"Right up this way here, folks," Capitol guide Ted Daniel said endlessly, cheerfully, in the early afternoon.

Before getting into the Rotunda they waited on the Capitol steps. Inside the Rotunda they waited for a tour. And then they marched up more steps to the House Chamber to watch Gray address them. They filled the entire chamber: members' seats, the visitors' gallery, everywhere. Like a proud family that had come to see the son they always knew would succeed, they took pictures.

"I should tell you something," said Gray. "I see some flashes. You cannot take pictures in the House of Representatives." There were chuckles across the chamber. "Don't get me run out of here," he quipped. The flashes immediately stopped.

"Anyone witnessing this," said Eileen McCaskill, "is being privy to a very historic event."

Added Deborah Wells, "And we'll also be able to relate it to our children when they open their history books." There was no doubt that history was being made.

"I think it's an outstanding event in our history," said Janice Wescott, an evangelist minister from Philadelphia. Clutching her hand was her snow-suited 4-year-old, Mark. Behind him were her daughter Angel, 8, and her niece, Lisa Brown, 11. "I wanted them to see this historic event." She added: "I think he's going to be our first black president."

The tour was arranged by the Bright Hope Baptist Church in Philadelphia, which is where Bill Gray is a minister and where his father and grandfather were ministers. For $35, congregation members could ride the train to Washington and back, take a tour of the Capitol and go to the hotel reception.

Not all came because of church ties.

Daisy W. Reaves is principal of Simon Gratz High School. "Bill Gray was in the class of '59 while I was a teacher there," said Reaves. "I was thrilled a graduate of my school has reached the heights he has."

"It's a once in a lifetime experience," said Jean Seegers, referring to being able to watch Gray be sworn in. "We don't know if we'll ever have this experience again."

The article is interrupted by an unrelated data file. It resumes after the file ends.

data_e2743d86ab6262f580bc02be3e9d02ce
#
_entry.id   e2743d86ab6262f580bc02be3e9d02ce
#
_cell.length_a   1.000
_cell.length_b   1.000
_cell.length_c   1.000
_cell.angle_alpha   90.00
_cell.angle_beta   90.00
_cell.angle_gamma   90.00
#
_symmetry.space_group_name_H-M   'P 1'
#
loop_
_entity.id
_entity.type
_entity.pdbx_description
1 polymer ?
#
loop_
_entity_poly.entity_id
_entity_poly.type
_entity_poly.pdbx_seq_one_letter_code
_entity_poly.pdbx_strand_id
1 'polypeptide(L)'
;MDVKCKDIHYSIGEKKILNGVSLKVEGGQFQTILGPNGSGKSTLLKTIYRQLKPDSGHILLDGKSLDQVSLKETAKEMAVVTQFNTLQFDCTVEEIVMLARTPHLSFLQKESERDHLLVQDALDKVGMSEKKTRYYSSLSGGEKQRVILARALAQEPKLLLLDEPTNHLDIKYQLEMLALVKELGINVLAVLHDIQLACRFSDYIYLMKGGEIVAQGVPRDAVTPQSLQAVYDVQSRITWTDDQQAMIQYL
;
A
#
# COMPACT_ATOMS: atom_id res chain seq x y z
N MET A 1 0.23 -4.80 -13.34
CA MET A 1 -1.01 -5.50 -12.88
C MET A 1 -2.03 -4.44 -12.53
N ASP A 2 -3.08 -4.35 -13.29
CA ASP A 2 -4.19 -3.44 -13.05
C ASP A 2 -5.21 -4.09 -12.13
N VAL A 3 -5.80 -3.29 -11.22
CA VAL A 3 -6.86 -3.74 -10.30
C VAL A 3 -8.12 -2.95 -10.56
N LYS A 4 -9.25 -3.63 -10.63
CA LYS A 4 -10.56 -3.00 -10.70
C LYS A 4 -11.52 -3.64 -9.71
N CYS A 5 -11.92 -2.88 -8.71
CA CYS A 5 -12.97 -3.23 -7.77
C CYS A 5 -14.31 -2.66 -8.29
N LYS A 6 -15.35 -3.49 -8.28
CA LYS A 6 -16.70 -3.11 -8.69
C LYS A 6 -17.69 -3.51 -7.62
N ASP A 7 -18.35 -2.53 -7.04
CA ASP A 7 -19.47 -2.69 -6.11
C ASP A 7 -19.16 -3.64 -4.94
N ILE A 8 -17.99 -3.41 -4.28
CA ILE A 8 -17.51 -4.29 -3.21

Merrie Felder worked in Gray's 1978 campaign. "We're here to show our support," said Felder. "I've been to the Capitol many times. I'm sure this won't be the last. I'm sure this is not going to be the last time we see someone like Bill Gray hold this position."

In the Rotunda, real estate broker Wendell Keene, a friend of Gray's, was snapping pictures. "I couldn't miss it," he said of the occasion.

Waiting in line for a tour, social worker Marianne Reeves slipped off high-heels to put on flats. "Bill Gray is a Philadelphian," she said. "We sent him here to represent us. I thought I'd like to show my support and how pleased I am."

Systems analyst Bill Fisher came to see his fraternity brother -- he and Gray belong to Alpha Phi Alpha. It was his first trip to the Capitol. "I never spent so much time in line since I got out of the Navy," he chuckled, waiting for a group to be escorted to the House gallery. He estimated he spent 45 minutes on the Capitol steps waiting to get in.

"All of Mr. Gray's group, this way," called a guide.

"They could say 'Congressman Gray,' " Fisher said softly.